ps .. there was a very interesting article that interview one of our profs that decided to leave last year (he had very good reasons) in phys today about a year ago(last sept or oct or nov). it pretty much told the real story about phys depts in our area after the storm if you're interested. i'll put a link up if i can find it. going on an EM study camping trip with my fiance now so don't have time to search for it... but it's an interesting read.
    Last edited: Sep 28, 2007
  12. Sep 28, 2007 #11
    OH... so back to the original thread...
    heres the meat of an email that i recieved with some info

    [removed spam links- Kurdt]
    Last edited by a moderator: Oct 21, 2010
  13. Sep 30, 2007 #12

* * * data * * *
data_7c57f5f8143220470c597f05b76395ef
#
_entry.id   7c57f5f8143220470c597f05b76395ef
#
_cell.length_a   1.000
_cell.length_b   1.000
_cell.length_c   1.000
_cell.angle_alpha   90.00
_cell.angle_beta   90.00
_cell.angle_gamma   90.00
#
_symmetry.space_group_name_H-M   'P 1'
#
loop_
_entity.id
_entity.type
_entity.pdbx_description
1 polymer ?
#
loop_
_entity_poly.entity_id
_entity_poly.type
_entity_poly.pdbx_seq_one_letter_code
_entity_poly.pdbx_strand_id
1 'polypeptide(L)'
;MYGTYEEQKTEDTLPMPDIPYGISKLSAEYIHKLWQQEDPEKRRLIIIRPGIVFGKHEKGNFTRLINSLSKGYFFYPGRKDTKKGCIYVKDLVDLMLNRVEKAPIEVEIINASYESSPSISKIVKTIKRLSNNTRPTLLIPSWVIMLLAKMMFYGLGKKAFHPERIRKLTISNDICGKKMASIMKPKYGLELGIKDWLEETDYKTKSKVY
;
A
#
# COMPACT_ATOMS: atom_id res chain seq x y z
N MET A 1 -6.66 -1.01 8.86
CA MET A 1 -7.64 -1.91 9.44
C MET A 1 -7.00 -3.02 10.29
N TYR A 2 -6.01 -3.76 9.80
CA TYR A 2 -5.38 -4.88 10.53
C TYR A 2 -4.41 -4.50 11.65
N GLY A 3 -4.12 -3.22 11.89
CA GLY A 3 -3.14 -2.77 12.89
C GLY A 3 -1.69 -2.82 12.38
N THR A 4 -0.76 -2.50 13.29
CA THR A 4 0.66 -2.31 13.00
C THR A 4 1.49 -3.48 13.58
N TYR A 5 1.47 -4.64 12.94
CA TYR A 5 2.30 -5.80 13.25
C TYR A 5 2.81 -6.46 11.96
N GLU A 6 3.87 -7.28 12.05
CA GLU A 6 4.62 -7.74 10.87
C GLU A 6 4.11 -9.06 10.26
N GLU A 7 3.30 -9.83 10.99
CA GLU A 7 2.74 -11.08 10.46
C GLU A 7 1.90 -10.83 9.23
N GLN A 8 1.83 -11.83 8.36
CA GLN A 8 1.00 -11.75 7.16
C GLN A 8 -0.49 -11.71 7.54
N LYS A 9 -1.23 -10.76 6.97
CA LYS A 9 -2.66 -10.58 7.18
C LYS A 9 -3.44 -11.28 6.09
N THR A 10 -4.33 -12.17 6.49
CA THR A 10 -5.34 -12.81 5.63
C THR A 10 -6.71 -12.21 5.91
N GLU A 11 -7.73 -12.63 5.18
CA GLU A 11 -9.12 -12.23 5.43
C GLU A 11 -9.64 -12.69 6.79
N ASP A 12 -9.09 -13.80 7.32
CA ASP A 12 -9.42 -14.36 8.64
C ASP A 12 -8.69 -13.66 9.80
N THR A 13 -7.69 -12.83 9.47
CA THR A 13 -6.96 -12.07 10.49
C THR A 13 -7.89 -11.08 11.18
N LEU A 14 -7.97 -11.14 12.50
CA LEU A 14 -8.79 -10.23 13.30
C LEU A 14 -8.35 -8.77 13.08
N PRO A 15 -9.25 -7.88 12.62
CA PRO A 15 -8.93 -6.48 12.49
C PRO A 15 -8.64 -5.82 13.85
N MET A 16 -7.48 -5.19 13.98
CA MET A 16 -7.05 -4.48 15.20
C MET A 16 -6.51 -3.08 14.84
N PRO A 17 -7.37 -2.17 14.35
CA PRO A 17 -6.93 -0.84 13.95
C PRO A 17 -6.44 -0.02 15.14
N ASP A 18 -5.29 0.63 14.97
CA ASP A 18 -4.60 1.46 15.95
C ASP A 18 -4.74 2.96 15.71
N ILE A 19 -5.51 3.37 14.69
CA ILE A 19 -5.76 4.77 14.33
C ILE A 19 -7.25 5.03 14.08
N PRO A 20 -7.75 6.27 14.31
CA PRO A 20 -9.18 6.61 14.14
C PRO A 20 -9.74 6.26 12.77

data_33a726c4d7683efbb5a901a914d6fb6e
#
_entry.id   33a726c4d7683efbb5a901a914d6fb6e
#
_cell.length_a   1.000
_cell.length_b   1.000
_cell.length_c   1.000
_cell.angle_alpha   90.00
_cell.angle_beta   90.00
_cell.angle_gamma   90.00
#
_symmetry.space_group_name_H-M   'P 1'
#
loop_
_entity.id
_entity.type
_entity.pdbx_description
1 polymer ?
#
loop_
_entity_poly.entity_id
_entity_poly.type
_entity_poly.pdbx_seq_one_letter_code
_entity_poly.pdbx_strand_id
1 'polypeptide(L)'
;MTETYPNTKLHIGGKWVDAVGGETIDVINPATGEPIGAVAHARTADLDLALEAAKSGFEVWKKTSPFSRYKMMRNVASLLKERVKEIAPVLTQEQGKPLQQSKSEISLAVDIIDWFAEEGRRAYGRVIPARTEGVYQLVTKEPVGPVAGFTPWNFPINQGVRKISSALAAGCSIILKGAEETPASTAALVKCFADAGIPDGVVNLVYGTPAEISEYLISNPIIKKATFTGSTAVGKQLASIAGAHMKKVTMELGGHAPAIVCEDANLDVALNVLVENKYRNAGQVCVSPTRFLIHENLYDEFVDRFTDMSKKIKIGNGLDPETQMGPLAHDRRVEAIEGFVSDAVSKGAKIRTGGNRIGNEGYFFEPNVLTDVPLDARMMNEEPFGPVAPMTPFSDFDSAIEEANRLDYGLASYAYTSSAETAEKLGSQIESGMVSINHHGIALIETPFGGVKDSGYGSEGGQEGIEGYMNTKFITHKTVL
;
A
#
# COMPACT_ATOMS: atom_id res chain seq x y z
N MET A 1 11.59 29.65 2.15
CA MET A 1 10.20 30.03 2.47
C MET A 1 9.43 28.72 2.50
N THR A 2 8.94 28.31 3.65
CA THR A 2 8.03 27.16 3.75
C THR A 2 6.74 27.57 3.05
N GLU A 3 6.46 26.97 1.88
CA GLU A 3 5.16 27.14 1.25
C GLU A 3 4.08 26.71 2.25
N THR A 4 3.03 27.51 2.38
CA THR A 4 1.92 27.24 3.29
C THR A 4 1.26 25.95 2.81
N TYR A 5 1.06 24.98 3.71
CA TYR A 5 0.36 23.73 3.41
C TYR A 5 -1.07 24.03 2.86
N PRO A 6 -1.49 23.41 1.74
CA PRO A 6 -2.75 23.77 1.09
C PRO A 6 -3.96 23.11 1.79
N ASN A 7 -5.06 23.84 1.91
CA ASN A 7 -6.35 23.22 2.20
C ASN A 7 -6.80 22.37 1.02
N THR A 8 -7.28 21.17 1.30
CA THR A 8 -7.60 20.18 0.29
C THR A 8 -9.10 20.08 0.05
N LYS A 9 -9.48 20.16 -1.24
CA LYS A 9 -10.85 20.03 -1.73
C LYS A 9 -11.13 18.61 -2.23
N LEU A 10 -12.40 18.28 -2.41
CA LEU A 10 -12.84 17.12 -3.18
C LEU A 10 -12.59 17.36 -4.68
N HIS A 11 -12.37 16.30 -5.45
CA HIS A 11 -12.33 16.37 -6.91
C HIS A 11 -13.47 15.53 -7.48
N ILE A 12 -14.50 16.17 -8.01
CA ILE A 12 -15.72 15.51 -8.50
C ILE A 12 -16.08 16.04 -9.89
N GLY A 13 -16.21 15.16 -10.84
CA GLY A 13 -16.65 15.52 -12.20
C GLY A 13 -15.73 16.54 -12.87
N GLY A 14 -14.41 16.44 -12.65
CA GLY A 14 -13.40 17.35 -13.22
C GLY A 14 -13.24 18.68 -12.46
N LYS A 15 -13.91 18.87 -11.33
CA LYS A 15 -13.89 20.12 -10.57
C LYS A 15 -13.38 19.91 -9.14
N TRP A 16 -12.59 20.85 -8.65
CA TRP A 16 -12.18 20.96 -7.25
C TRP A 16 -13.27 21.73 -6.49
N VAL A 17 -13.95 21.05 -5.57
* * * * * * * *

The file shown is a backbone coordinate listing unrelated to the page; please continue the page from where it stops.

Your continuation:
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    By chance, have you looked into courses offered elsewhere in town (Tulane, Loyola, Xavier, Dillard, SUNO(?)). Admittedly, some of these places are likely to have the same problem of low post-Katrina enrollment for upper division physics courses, as well as smaller faculties. Ideally, the departments might rally together and get those courses taught for the students. (I sympathize with you... I was a faculty member at one of those places above.)